Brassicales to Brassica : integrating phylogenomics and population genomics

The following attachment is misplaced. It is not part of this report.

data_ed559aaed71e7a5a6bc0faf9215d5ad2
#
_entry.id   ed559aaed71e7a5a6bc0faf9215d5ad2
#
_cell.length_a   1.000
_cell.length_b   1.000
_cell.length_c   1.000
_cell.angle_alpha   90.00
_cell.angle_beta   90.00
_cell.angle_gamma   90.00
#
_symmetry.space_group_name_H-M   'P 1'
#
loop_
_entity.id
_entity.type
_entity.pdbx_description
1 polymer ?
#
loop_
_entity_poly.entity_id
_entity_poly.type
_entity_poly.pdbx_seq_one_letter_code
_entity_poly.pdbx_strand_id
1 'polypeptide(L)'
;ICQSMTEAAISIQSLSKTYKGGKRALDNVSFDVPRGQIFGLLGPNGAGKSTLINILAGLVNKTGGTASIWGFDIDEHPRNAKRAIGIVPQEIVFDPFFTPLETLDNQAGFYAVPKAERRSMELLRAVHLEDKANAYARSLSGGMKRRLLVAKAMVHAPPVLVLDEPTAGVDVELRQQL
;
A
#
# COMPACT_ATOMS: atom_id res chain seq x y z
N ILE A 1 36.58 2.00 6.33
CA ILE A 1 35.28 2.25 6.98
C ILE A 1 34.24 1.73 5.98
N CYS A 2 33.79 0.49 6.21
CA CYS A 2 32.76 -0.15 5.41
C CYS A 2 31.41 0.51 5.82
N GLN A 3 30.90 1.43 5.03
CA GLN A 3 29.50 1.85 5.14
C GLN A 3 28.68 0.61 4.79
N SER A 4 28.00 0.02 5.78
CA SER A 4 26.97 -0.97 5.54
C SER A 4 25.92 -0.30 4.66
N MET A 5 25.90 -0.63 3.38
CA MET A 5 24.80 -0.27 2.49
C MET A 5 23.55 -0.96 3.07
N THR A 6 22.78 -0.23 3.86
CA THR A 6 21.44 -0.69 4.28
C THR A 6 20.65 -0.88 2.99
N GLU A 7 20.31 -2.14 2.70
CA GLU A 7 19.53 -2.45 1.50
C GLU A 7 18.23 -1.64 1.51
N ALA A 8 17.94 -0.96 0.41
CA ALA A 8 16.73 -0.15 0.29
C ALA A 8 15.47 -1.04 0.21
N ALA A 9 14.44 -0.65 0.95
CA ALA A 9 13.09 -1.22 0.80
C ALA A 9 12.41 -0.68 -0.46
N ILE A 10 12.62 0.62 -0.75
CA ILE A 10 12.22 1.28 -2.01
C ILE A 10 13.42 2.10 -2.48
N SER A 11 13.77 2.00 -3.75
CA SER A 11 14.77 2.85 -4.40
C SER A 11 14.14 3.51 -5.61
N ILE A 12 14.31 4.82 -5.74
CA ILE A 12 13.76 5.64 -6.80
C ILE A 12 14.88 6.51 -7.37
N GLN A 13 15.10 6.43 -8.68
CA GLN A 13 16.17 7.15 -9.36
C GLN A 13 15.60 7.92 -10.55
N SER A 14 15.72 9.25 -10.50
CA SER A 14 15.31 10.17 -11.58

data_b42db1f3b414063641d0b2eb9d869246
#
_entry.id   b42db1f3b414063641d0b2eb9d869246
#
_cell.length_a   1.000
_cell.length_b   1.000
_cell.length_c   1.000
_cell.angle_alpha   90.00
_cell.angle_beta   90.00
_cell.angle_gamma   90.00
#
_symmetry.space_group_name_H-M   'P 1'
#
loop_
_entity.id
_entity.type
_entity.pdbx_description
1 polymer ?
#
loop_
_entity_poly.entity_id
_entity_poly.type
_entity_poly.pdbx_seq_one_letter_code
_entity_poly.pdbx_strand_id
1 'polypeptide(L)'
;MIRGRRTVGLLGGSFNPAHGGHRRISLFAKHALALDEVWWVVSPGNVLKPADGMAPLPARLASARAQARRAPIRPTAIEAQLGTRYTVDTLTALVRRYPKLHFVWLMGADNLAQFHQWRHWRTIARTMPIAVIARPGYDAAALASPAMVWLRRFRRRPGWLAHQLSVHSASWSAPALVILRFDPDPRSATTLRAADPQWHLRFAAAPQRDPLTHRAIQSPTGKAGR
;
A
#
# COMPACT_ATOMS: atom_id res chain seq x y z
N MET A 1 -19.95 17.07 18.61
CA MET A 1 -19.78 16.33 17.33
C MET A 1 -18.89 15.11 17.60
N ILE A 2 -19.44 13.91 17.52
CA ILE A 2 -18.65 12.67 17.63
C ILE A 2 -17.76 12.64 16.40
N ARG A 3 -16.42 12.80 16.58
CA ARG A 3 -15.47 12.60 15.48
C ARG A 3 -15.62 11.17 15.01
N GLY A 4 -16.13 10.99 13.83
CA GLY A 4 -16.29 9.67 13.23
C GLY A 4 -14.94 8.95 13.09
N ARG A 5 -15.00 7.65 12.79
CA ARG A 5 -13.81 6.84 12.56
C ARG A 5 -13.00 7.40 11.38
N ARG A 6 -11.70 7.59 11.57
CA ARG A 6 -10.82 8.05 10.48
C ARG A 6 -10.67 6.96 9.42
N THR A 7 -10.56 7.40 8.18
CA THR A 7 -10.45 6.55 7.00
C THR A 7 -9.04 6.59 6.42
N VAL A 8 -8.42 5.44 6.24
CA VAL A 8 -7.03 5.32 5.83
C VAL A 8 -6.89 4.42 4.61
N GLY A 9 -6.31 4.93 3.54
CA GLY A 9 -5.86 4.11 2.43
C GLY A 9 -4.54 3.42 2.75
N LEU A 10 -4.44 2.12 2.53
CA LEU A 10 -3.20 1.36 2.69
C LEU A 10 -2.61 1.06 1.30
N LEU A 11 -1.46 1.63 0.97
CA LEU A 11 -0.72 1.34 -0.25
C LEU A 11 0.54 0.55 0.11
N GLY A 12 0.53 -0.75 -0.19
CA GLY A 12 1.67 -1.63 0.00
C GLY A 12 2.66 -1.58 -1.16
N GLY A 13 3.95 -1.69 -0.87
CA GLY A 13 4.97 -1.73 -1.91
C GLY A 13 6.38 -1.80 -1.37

The Brassicales are an economically important order of flowering plants. Many crop species such as kale, broccoli, cabbage, cauliflower, canola oil, capers, and papaya, as well as the model plant organism, Arabidopsis thaliana, all belong to this diverse order. The focus of my dissertation has been to use phylogenomics and population genomics to understand the evolution of the Brassicales, as well as the important crop species Brassica oleracea. Within the Brassicales, the family Brassicaceae is notable for many whole-genome duplication (WGD) events, including one at the base of the family. The sister family to the Brassicaceae, the Cleomaceae, is also known to have a WGD event; however, it has never been placed within the family. Previous studies assessing the relationships between and within these families have either used a few genes or a few taxa. Phylo-transcriptomics, a quickly evolving field that uses RNA-seq data to make phylogenomic inferences from many more nuclear genes than traditional PCR, is a great method to no longer have to choose between too few genes or taxa. For my second chapter, I used phylotranscriptiomics to estimate relationships in the Brassicales and used the resulting phylogeny as a framework for inferring WGD events. These analyses recovered the known At-[beta] and At-[alpha] events, as well as multiple independent WGD events in the Cleomaceae, Capparaceae, and Resedaceae. The horticultural crop Brassica oleracea is a notable member of the Brassicales, playing an important role in global food systems. Brassica oleracea is unique in that it has been domesticated into several morphotypes (cultivars), including broccoli, Brussels sprouts, cabbage, cauliflower, kale, kohlrabi, and several lesser well known morphotypes, such as walking stick kale and marrow cabbage. These crops are widely used as leaf and root vegetables, as well as for animal feed. There are several hypotheses on the origin of these crops. However, after resolving the relationships between wild relatives and domesticated types, I have determined that cultivation likely originated in the Eastern Mediterranean region, with additional domestications occurring around the world. I also identified feral populations that had previously been mistaken as progenitor populations. Using this system of diversity within domesticated B. oleracea, I examined patterns of relationships among morphotypes, including signals of hybridization and introgression. Brassica oleracea vegetable crops are frequently regarded as superfoods (e.g., kale) and are an important diet source for key minerals and elements. Ionomics, the measurement of the total elemental composition of an organism, allows for high throughput characterization of the levels of these elements at the same time, including those important to diet such as iron and zinc. Using association mapping techniques, I have identified genes underlying quantitative phenotypic traits of economic importance such as iron, as well as total element composition. This knowledge can then allow for further decisions of the best accessions to target for human health, as well as provide an excellent resource for future studies wanting to enhance specific elements in different crops. To conclude, I discuss the unique opportunity that feral populations provide for the study of natural selection and how this information can be leveraged for improvement of crops in breeding them to be more locally adapted.
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